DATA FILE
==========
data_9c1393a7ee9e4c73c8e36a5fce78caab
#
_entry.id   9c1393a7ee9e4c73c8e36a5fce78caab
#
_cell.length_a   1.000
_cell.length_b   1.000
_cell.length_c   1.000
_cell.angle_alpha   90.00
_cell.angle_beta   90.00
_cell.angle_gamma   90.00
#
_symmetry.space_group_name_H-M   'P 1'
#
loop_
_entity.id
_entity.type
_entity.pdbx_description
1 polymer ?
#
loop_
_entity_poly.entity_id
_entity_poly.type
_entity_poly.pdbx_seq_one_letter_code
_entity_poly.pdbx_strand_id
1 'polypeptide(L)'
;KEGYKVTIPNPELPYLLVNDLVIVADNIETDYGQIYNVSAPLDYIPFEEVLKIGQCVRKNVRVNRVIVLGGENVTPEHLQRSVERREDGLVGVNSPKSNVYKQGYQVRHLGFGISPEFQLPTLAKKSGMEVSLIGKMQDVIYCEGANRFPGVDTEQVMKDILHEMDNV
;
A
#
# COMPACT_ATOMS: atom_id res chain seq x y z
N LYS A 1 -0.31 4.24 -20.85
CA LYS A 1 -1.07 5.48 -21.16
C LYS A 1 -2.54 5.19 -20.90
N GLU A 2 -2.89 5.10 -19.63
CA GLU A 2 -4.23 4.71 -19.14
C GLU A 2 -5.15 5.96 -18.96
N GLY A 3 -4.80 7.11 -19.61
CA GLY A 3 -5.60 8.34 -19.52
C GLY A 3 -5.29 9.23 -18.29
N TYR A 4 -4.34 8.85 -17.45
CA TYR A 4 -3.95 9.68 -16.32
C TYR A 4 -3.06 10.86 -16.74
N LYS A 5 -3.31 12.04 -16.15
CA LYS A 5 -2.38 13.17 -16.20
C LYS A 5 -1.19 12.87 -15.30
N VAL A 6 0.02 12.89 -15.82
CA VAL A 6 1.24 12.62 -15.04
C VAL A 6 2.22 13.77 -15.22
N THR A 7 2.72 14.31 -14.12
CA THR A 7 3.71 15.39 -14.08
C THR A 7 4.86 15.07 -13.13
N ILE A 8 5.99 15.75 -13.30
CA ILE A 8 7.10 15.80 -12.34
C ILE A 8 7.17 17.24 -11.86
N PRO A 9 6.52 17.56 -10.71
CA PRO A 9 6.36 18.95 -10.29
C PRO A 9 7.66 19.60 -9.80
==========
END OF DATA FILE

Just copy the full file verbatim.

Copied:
data_9c1393a7ee9e4c73c8e36a5fce78caab
#
_entry.id   9c1393a7ee9e4c73c8e36a5fce78caab
#
_cell.length_a   1.000
_cell.length_b   1.000
_cell.length_c   1.000
_cell.angle_alpha   90.00
_cell.angle_beta   90.00
_cell.angle_gamma   90.00
#
_symmetry.space_group_name_H-M   'P 1'
#
loop_
_entity.id
_entity.type
_entity.pdbx_description
1 polymer ?
#
loop_
_entity_poly.entity_id
_entity_poly.type
_entity_poly.pdbx_seq_one_letter_code
_entity_poly.pdbx_strand_id
1 'polypeptide(L)'
;KEGYKVTIPNPELPYLLVNDLVIVADNIETDYGQIYNVSAPLDYIPFEEVLKIGQCVRKNVRVNRVIVLGGENVTPEHLQRSVERREDGLVGVNSPKSNVYKQGYQVRHLGFGISPEFQLPTLAKKSGMEVSLIGKMQDVIYCEGANRFPGVDTEQVMKDILHEMDNV
;
A
#
# COMPACT_ATOMS: atom_id res chain seq x y z
N LYS A 1 -0.31 4.24 -20.85
CA LYS A 1 -1.07 5.48 -21.16
C LYS A 1 -2.54 5.19 -20.90
N GLU A 2 -2.89 5.10 -19.63
CA GLU A 2 -4.23 4.71 -19.14
C GLU A 2 -5.15 5.96 -18.96
N GLY A 3 -4.80 7.11 -19.61
CA GLY A 3 -5.60 8.34 -19.52
C GLY A 3 -5.29 9.23 -18.29
N TYR A 4 -4.34 8.85 -17.45
CA TYR A 4 -3.95 9.68 -16.32
C TYR A 4 -3.06 10.86 -16.74
N LYS A 5 -3.31 12.04 -16.15
CA LYS A 5 -2.38 13.17 -16.20
C LYS A 5 -1.19 12.87 -15.30
N VAL A 6 0.02 12.89 -15.82
CA VAL A 6 1.24 12.62 -15.04
C VAL A 6 2.22 13.77 -15.22
N THR A 7 2.72 14.31 -14.12
CA THR A 7 3.71 15.39 -14.08
C THR A 7 4.86 15.07 -13.13
N ILE A 8 5.99 15.75 -13.30
CA ILE A 8 7.10 15.80 -12.34
C ILE A 8 7.17 17.24 -11.86
N PRO A 9 6.52 17.56 -10.71
CA PRO A 9 6.36 18.95 -10.29
C PRO A 9 7.66 19.60 -9.80